A BOWLING club in East Yorkshire has officially reopened following repair works after it received a grant of more than £50,000.

Stewart Bowling Club in Pocklington hosted an Australian Rules Tournament fun day to mark the official reopening.

The repair works were funded by East Riding of Yorkshire Council through commuted sums, paid to the authority by developers.

In total the club were awarded £52,574 so that they could replace the central heating gas boiler in the clubhouse which was 20-years-old and in a poor state of repair with a new wall-mounted boiler which is more efficient and will provide better heating for winter activities.

The funding was also awarded to upgrade the toilet facilities, making them safer and more hygienic, purchase new foldable tables and chairs for inside the clubhouse to allow easier movement when Short Mat Bowling takes place, and make improvements to the green.

Sue Douthwaite, lady president of Stewart Bowling Club, said: “We have 50 members who play in matches and about 20 who choose to play at least twice a week socially if they wish. We play in six mixed leagues and one ladies league. This funding has meant that the improvements to the clubhouse has made us a popular venue for weekly local groups such as scrabble, whist, bridge and a film group, as well as our own fundraising events. Also, the green surround improvements make us a popular club to host league finals etc. All of this provides local residents with social gatherings and exercise for all abilities.”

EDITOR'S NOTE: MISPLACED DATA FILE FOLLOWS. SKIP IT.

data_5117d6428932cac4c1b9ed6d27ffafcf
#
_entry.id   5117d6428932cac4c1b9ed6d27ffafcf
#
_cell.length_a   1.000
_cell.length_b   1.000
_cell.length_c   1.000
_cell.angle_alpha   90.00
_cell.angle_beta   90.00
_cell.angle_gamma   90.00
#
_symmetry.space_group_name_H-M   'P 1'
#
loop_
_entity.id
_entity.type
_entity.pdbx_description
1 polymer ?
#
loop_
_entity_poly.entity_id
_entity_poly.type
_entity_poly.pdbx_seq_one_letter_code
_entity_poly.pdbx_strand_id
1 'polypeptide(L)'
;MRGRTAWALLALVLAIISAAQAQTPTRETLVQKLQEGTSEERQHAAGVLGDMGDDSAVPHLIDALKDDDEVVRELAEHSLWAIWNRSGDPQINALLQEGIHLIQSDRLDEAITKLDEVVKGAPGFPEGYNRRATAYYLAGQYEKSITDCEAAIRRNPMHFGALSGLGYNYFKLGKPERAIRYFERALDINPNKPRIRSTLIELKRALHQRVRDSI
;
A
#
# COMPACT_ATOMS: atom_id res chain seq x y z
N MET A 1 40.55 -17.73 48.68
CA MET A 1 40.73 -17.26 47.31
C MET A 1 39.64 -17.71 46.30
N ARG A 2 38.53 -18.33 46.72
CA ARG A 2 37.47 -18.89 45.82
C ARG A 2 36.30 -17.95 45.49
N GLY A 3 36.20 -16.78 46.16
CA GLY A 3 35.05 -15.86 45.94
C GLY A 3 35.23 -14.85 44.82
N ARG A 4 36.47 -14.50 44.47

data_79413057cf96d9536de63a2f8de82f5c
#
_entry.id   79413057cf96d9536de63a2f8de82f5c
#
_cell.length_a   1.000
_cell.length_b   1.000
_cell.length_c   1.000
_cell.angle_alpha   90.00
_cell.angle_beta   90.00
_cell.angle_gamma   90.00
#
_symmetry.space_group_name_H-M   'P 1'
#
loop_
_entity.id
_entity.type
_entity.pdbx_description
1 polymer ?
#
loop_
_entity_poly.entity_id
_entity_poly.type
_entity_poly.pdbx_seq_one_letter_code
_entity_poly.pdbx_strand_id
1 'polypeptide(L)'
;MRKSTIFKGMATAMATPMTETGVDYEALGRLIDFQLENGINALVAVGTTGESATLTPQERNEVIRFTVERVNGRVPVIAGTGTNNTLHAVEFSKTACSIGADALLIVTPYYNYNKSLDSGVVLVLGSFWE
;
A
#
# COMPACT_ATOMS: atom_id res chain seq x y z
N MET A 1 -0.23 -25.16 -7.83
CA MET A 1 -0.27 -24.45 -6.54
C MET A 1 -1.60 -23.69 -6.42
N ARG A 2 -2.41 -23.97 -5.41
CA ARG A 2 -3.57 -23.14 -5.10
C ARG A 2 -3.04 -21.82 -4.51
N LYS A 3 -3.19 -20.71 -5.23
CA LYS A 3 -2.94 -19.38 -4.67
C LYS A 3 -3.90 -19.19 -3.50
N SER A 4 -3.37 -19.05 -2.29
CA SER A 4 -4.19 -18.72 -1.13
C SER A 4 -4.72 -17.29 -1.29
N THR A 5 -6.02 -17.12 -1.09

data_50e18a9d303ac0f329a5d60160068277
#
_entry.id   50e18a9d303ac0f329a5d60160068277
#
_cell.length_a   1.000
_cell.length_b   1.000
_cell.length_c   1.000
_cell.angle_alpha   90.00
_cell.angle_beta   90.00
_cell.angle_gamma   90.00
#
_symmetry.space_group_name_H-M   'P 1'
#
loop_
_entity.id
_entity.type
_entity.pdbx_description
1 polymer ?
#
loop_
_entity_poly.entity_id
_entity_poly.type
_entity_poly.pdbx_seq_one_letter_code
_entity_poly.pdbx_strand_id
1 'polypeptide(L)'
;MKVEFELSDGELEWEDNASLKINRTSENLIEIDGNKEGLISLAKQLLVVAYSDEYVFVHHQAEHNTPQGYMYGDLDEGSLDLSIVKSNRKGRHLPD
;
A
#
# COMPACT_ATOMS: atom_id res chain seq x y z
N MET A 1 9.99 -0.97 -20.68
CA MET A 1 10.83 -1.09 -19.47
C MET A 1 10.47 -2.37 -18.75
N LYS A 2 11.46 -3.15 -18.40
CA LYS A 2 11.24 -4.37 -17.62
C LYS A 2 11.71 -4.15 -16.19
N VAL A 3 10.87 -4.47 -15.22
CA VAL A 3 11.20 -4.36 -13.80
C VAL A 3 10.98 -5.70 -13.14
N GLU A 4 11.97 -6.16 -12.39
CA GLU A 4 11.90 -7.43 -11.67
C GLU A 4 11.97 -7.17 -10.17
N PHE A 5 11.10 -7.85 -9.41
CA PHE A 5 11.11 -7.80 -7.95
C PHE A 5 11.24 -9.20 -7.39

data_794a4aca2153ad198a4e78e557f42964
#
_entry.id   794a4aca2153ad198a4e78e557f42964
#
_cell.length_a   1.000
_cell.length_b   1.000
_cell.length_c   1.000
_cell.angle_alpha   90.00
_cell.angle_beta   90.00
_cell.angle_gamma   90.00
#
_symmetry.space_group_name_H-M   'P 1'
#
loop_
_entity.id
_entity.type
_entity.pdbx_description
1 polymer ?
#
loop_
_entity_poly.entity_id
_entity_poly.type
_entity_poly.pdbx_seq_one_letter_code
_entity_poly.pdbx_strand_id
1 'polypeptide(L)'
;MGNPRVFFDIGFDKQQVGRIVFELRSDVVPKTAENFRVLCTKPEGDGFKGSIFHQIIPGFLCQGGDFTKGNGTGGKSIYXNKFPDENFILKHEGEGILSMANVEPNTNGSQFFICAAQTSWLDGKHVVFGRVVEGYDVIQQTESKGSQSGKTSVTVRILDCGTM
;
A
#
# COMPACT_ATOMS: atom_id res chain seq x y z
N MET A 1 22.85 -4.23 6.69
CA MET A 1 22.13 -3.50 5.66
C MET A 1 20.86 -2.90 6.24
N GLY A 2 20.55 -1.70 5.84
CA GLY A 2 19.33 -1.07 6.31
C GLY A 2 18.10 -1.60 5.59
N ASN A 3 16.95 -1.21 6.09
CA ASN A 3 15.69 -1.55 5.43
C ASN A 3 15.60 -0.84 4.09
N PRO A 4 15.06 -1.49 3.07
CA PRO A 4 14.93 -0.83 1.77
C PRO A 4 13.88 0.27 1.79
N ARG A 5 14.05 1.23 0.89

Stewart Bowling Club will now be able to offer better clubhouse facilities which will also be available for hire by other clubs and an improved green, making playing easier and safer for all involved.

The bowling club, which has been established for more than 50 years, receives no other funding, and the income raised by club fundraising events is spent on maintaining the club house and bowling green, so they sought funding for the works.

Sue Douthwaite added: “The sides of the ditch were wood before, which often needed attention and rotted easily. It now has concrete sections – these are the correct shape for a wood to go into, with the astroturf covering the concrete to protect the woods on entry. The whole of the old ditch had to be dug out, the irrigation pipes checked and levelled, slots made to lift out to enter the green with mowers plus grass seeds etc. It took two or three men over three weeks to do the work, but it should last for future generations.”